Handbook detailing the use of acoustical equipment in measuring vibration.
The Booklet details acoustical equipment used by architect and acoustician Hugh Vivian Taylor.
Hugh Vivian Taylor started practice as an architect in Victoria, Australia during 1923 and in acoustics in 1928.
The arrival of "talking pictures" in Australia in 1929 required acceptable acoustic conditions to ensure satisfactory reproduction of the sound. From 1930 to 1941 he acted as consultant for at least 434 theatres and public halls.
Acoustic equipment is used to measure the intensity of sound within an environment, for example outdoors or within a building.
The equipment consists of a microphone and sound level meter to pick up the sound, an analyser to determine the properties of the sound, for example, frequency and intensity, and an output meter to measure these properties. In some cases, sounds are produced using test records, for example in a building,
The key instrument is the sound level meter with its microphone. All the other instruments take their input from the sound level meter. These instruments include sound and vibration analysers and tape recorders.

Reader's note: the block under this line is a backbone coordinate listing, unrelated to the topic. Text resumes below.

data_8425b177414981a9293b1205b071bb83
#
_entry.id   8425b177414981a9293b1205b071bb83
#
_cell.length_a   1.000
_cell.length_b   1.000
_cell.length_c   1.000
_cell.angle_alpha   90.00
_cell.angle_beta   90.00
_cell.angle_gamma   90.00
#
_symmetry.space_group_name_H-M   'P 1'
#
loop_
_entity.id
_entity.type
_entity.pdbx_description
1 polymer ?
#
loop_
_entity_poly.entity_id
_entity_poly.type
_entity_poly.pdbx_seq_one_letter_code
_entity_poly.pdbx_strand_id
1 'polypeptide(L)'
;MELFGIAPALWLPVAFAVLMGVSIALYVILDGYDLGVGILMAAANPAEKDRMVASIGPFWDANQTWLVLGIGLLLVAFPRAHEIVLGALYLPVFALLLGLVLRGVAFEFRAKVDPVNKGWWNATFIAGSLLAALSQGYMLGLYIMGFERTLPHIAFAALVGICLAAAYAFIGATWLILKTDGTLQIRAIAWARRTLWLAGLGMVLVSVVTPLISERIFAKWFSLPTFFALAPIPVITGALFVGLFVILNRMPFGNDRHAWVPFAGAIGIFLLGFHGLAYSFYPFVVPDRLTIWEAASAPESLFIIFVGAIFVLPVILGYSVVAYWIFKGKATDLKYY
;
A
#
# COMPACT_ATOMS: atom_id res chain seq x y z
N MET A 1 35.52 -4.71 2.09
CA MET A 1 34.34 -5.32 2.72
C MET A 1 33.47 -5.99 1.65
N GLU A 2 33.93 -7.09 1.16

The 'Measurement of Vibration' was republished in 1956 as part of The 'Handbook of Noise Measurement and Measurement of Vibration'.
The Handbook is regarded by many acoustical architects as a good practical guide to making acoustical measurements. It is the basic reference for making noise and vibration measurements. Taylor would have used it in training his assistants. The Handbook provides an important sourcce of information about the work of H V Taylor
Red covered booklet with black plastic binding with 60 Pages.
The arrival of 'talking pictures' in Australia in 1929 required theatres to have appropriate acoustic characteristics. From 1930 to 1941, H. Vivian Taylor was the architectural and acoustical consultant for at least 434 theatres and public halls.
Front cover: MEASUREMENT OF VIBRATION/GENERAL RADIO COMPANY H. Vivian Taylor' (embossed on top right corner)
Type of item
172 mm (Length), 257 mm (Width), 50 mm (Depth)